Unsettling interaction with host sours Airbnb booking experience
I’m now one of those people — a traveller with an Airbnb horror story. And it didn’t happen because I’m a careless idiot. It happened because I’m (a bit) lazy.
I was heading to Chicago for work, and to save a great deal of money — an unrelated convention had sent hotel prices through the roof — I decided to book a room in the apartment of a friendly looking lady who has cats. OK, the real reason was the cats — yes, I’m that kind of middle-aged woman. I should have scanned the reviews more carefully, but I saw photos of a little black furball with sparkling green eyes and clicked “book.”
The cats were cute. The lady who owned them... not so much. In fact, she seemed to be in the middle of some sort of major chemical bender. Questions about the Wi-Fi password induced gales of laughter, unbidden
hugs and incoherent phrases about how “aces” she was, but without the necessary verbs in any of her sentences. As she spiraled deeper into incoherent hilarity, her boyfriend, watching TV at a volume that would embarrass a jet engine, wordlessly glared at me. He was also quite high, but it was an angry high that sent a spike of fear into me.
When I was able to excuse myself, I ducked into my room, barricaded the door with my suitcase and started reading the other reviews for “Stephanie.” Bizarrely, about twothirds were positive. But there also were ones recounting experiences similar to mine.
I wondered if I could still sleep there. And then I wondered why I wasn’t just getting out of there.
I quickly booked another Airbnb — my own entire apartment this time. When Stephanie and her swain left, I crept out, terrified that the boyfriend might get aggressive if he saw
me hitting the road.
I’m still going back and forth with Airbnb on whether the company will refund my money on the stay with Stephanie. But its response, which was to ask me why I hadn’t negotiated with her before I left, makes me wonder just how sustainable its business model is.
There have been attacks on Airbnb guests, and one apparent murder in Melbourne. What will be the tipping point before Airbnb has to start policing its hosts more robustly? When will a review, or several reviews, alleging bad behaviour by a host provoke some kind of real response from the company?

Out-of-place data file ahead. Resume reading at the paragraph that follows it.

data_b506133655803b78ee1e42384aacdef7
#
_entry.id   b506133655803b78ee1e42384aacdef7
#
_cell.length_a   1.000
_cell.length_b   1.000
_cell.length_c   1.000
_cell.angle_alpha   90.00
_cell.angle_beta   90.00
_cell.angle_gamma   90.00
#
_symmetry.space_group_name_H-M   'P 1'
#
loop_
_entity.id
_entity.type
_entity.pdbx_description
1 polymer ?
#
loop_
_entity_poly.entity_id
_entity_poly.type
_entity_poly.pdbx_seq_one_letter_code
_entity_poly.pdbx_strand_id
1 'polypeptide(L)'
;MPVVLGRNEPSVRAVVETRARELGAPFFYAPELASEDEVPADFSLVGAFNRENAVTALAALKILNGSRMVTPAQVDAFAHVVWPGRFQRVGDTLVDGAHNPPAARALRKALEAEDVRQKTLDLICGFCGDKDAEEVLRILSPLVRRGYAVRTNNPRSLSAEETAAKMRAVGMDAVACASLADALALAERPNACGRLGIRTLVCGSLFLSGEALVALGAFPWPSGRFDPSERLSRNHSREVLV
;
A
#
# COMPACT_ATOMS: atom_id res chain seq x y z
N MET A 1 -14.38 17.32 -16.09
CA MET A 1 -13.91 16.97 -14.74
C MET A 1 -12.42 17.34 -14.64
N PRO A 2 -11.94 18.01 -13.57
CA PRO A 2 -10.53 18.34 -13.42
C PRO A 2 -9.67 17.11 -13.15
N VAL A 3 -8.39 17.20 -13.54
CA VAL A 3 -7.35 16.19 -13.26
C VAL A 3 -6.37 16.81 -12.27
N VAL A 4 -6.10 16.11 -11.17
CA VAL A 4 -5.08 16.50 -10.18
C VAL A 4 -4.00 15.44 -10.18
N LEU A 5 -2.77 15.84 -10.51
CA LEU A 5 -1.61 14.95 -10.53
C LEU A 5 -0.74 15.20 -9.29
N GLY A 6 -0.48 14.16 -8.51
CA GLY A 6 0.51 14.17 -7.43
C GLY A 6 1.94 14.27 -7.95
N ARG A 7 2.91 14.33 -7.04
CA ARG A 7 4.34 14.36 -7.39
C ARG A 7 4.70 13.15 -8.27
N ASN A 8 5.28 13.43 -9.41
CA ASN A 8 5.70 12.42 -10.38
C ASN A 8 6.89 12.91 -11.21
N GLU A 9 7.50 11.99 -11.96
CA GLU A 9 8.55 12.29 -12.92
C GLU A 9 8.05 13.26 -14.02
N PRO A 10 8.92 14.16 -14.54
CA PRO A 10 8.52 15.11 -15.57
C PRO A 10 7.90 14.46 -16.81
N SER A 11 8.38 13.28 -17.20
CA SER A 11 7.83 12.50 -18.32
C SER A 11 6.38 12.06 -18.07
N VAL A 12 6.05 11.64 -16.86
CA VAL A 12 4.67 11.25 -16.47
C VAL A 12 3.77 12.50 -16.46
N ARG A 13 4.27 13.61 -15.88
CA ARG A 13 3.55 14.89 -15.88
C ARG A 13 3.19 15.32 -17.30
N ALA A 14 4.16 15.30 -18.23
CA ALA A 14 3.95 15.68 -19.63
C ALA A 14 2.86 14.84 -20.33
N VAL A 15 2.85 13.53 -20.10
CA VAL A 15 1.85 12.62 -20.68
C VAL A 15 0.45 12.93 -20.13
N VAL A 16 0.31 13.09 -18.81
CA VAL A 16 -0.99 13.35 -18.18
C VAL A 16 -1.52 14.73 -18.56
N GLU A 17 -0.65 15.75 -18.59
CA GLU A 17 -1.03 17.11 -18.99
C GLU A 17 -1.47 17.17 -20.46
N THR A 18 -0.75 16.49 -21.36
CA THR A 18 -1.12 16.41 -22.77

I ask this with a touch of sadness because I’m sure the majority of people renting rooms in their homes are just fine.
Over the years, I’ve had lovely experiences sharing the homes of Airbnb hosts. There was Victoria, the delightful and loquacious ballet teacher who I stayed with in Chicago five
years ago. Efrain, the ultimate gentleman — he put vases of fresh flowers in the Miami room I was renting from him every afternoon. And Althea, a quirky Seattle artist whose apartment was filled with her sculptures and paintings; to this day, it is one of the most visually dynamic places I’ve ever stayed at.
But in looking for their profiles online, I spotted a trend: none of these kindly hosts is still working with Airbnb. Their last reviews are from years ago. I’m not implying that Airbnb is losing hosts. In fact, its site is only growing year to year; according to The New York Times, the company had 46,000 hosts worldwide in 2017. But a growing percentage of hosts make a complete living as hospitality workers now, some managing many apartments at a time. And Airbnb is encouraging hosts to professionalize, even giving some the accolade of being a “super host.”
And this means that the types of people I originally met using the service — folks who had other full-time jobs but who liked the idea of meeting travellers and making a bit extra on the side — may be dropping in the Airbnb ranks.
Which is a shame, because they were the most engaging hosts: people who aren’t just there for the traveller, but have other lives that they could discuss, and thus serve as a bridge to the local community. And people who weren’t hosting out of desperation, as Stephanie clearly was. Disabled by her addiction, she was cramming as many guests as possible into her apartment to stay afloat. That’s not good for Stephanie, her guests or Airbnb.
Chicago is a welcoming place, unless you get the wrong Airbnb host.